Concise term for non-ASCII Unicode characters
Martin J. Dürst
duerst at it.aoyama.ac.jp
Sun Sep 20 19:51:32 CDT 2015
On 2015/09/20 23:48, Sean Leonard wrote:
> What is the most concise term for characters or code points
So we already have two different things we might need a term for.
> outside of
> the US-ASCII range (U+0000 - U+007F)? Sometimes I have referred to these
> as "extended characters"
Most of the characters outside the US-ASCII range are perfectly simple
and basic characters. I don't think the term 'extended' fits well here.
It gives the impression that everything except US-ASCII is somewhat
extraordinary, which in this day and age shouldn't be the case anymore.
> or "non-ASCII Unicode" but I do not find those
> terms precise. We are talking about the code points U+0080 - U+10FFFF. I
> suppose that this also refers to code points/scalar values that are not
> formally Unicode characters, such as U+FFFF.
Again we may need different terms depending on whether these are
included or not.
> Basically, I am looking for
> a concise term for values that would require multiple UTF-8 octets if
> encoded in UTF-8 (without referring to UTF-8 encoding specifically).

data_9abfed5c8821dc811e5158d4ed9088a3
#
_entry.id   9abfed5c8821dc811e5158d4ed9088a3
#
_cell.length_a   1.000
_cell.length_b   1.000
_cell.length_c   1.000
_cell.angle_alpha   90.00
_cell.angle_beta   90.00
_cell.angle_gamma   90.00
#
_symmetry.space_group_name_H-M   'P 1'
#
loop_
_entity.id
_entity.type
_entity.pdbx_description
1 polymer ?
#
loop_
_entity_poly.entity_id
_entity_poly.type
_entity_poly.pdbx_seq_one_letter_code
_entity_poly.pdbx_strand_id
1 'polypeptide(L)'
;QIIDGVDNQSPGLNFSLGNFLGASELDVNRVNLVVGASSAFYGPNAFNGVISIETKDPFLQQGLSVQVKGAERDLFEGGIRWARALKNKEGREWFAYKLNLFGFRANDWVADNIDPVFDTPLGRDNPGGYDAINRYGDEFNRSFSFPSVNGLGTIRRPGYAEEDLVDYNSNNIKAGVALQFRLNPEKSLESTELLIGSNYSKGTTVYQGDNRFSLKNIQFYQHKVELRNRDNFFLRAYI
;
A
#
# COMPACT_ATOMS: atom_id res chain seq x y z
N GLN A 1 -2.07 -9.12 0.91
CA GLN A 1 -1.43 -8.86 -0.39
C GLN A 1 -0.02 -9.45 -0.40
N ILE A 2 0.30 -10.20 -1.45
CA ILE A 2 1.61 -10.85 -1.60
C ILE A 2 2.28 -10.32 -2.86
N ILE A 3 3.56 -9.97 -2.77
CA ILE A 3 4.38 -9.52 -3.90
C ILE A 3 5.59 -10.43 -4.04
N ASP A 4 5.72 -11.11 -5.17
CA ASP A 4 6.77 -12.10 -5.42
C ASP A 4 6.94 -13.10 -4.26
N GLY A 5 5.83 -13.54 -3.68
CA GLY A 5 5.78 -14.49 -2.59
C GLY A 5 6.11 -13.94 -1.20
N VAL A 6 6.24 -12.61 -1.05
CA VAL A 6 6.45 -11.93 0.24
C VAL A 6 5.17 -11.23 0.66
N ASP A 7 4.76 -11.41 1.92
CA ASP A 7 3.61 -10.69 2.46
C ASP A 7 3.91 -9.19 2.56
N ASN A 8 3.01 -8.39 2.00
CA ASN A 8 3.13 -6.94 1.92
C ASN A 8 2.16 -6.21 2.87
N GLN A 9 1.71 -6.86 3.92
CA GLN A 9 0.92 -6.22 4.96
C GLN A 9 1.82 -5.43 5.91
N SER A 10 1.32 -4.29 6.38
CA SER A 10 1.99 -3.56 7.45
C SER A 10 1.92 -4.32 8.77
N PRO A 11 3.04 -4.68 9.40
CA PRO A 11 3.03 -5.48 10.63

> "Non-ASCII" is not precise enough since character sets like Shift-JIS
> are non-ASCII.
Well, the non-ASCII characters in Shift-JIS are also contained in
Unicode, so depending on exactly what you want to talk about, Non-ASCII
characters may be good enough.
> Also a citation to a relevant standard (whether Unicode or otherwise)
> would be helpful.
> The terms "supplementary character" and "supplementary code point" are
> defined in the Unicode standard, referring to characters or code points
> above U+FFFF. I am looking for something like those, but for characters
> or code points above U+007F.
And then in some cases, you may want to exclude the C0 area
(U+0000-001F), or part of it, or some syntactically significant
characters (e.g. punctuation) in the remaining part.
Anyway, what I wanted to show is that depending on what you need it for,
there are so many different variations that it doesn't pay off to create
specific short terms for all of them, and the term you use currently may
be short enough.
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